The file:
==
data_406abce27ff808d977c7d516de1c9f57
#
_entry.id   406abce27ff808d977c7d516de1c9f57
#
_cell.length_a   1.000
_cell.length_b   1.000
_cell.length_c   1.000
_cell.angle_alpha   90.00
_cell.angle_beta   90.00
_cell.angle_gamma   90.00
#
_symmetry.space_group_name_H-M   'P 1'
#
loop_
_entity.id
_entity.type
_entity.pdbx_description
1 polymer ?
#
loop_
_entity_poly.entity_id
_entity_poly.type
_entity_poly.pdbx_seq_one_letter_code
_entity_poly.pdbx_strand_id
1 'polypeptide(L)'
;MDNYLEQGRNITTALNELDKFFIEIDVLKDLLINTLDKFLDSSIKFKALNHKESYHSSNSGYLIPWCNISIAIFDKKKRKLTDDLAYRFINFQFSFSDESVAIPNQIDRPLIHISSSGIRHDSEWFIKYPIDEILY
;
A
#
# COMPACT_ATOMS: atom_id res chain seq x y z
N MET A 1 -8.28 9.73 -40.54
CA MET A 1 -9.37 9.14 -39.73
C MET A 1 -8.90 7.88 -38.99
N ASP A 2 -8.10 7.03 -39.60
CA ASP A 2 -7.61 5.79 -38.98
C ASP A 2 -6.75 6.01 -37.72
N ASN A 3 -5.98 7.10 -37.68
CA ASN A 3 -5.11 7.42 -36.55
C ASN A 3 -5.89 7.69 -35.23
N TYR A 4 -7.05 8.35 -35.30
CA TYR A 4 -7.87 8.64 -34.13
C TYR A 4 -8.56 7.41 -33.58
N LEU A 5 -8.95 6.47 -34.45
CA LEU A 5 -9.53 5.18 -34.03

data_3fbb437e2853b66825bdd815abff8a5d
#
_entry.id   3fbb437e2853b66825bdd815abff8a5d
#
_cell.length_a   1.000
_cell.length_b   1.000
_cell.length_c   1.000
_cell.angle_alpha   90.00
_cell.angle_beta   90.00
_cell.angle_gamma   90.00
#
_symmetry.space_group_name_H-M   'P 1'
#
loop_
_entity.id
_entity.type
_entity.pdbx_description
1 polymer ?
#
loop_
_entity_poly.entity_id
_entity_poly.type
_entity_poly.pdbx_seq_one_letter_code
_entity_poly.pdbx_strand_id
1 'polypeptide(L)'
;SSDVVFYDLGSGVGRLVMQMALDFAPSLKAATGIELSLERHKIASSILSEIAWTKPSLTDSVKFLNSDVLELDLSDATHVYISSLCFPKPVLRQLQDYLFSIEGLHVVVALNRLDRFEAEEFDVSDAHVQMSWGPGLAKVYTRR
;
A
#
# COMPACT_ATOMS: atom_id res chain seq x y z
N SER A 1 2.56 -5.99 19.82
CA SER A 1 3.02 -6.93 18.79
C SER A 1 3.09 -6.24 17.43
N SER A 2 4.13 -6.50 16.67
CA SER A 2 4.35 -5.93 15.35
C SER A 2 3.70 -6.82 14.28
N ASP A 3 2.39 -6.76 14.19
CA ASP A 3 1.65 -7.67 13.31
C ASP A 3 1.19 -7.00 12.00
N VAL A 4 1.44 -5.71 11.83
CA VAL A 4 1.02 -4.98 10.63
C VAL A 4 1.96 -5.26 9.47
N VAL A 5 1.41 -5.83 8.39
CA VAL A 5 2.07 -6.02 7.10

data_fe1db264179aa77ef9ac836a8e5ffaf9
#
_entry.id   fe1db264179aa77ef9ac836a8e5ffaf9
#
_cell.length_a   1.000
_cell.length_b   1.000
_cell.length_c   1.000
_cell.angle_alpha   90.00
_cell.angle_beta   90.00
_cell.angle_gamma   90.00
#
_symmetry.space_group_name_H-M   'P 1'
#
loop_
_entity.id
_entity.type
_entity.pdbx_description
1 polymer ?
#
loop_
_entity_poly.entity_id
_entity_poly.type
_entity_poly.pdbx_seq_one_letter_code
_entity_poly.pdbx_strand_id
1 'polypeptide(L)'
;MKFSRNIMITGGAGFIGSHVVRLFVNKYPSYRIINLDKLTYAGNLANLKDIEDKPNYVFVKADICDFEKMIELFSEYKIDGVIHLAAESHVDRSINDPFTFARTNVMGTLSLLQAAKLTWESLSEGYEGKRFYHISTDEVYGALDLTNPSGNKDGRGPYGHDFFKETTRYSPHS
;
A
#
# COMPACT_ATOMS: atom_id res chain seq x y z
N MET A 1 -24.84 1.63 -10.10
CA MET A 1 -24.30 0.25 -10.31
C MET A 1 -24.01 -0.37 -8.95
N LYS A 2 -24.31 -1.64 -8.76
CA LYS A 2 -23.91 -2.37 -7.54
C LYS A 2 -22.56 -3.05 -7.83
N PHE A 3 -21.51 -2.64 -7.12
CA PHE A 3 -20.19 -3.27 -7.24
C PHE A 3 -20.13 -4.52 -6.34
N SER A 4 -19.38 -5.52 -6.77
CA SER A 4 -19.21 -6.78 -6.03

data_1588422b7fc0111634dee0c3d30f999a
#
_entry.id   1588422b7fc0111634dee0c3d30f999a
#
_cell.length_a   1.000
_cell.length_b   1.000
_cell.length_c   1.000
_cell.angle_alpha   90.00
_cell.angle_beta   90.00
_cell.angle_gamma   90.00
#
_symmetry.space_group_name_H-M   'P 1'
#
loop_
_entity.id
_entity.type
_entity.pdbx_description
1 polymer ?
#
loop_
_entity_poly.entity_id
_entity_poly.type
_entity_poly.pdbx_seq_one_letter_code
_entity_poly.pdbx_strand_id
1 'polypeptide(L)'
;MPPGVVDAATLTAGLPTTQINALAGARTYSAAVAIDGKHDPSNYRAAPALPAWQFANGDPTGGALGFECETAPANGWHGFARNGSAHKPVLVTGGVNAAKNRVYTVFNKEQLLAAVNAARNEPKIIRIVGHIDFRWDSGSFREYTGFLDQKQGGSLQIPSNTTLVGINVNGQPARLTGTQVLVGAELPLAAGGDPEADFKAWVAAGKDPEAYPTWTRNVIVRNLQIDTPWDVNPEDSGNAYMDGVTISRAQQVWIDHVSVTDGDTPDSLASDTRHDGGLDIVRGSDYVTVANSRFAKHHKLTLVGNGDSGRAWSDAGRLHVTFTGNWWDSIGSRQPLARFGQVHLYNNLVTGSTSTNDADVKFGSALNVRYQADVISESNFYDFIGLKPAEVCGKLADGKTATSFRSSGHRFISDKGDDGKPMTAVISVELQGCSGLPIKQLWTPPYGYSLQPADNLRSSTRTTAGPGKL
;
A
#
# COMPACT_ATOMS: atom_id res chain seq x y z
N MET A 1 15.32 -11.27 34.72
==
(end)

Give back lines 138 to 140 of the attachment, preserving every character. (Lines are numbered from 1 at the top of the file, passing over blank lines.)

_cell.angle_beta   90.00
_cell.angle_gamma   90.00
#